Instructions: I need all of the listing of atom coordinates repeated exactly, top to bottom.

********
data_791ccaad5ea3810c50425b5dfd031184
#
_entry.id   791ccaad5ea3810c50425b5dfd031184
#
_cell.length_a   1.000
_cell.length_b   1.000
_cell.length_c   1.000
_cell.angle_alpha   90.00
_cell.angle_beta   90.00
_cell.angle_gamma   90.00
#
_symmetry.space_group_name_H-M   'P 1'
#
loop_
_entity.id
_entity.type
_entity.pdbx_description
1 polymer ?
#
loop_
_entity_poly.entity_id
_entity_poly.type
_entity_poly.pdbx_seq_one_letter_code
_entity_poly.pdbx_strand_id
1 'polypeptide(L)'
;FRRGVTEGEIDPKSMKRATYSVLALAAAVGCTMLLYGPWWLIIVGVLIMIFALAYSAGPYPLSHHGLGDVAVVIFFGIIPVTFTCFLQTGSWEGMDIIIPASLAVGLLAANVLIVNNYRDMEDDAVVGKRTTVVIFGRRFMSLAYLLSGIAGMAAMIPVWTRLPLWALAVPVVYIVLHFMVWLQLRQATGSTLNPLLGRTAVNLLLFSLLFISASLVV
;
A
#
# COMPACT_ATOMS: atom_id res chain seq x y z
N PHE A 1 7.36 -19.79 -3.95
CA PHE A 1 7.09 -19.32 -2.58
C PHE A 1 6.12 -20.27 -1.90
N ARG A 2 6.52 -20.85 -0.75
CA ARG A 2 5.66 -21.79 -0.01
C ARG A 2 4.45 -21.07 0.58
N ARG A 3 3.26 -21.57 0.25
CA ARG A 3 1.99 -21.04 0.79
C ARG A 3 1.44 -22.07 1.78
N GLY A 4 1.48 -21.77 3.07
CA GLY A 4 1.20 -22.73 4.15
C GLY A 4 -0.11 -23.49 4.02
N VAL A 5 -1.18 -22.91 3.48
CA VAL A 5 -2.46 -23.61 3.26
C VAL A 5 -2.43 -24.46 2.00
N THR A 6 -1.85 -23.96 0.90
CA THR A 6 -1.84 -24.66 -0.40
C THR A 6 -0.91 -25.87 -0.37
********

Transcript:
data_791ccaad5ea3810c50425b5dfd031184
#
_entry.id   791ccaad5ea3810c50425b5dfd031184
#
_cell.length_a   1.000
_cell.length_b   1.000
_cell.length_c   1.000
_cell.angle_alpha   90.00
_cell.angle_beta   90.00
_cell.angle_gamma   90.00
#
_symmetry.space_group_name_H-M   'P 1'
#
loop_
_entity.id
_entity.type
_entity.pdbx_description
1 polymer ?
#
loop_
_entity_poly.entity_id
_entity_poly.type
_entity_poly.pdbx_seq_one_letter_code
_entity_poly.pdbx_strand_id
1 'polypeptide(L)'
;FRRGVTEGEIDPKSMKRATYSVLALAAAVGCTMLLYGPWWLIIVGVLIMIFALAYSAGPYPLSHHGLGDVAVVIFFGIIPVTFTCFLQTGSWEGMDIIIPASLAVGLLAANVLIVNNYRDMEDDAVVGKRTTVVIFGRRFMSLAYLLSGIAGMAAMIPVWTRLPLWALAVPVVYIVLHFMVWLQLRQATGSTLNPLLGRTAVNLLLFSLLFISASLVV
;
A
#
# COMPACT_ATOMS: atom_id res chain seq x y z
N PHE A 1 7.36 -19.79 -3.95
CA PHE A 1 7.09 -19.32 -2.58
C PHE A 1 6.12 -20.27 -1.90
N ARG A 2 6.52 -20.85 -0.75
CA ARG A 2 5.66 -21.79 -0.01
C ARG A 2 4.45 -21.07 0.58
N ARG A 3 3.26 -21.57 0.25
CA ARG A 3 1.99 -21.04 0.79
C ARG A 3 1.44 -22.07 1.78
N GLY A 4 1.48 -21.77 3.07
CA GLY A 4 1.20 -22.73 4.15
C GLY A 4 -0.11 -23.49 4.02
N VAL A 5 -1.18 -22.91 3.48
CA VAL A 5 -2.46 -23.61 3.26
C VAL A 5 -2.43 -24.46 2.00
N THR A 6 -1.85 -23.96 0.90
CA THR A 6 -1.84 -24.66 -0.40
C THR A 6 -0.91 -25.87 -0.37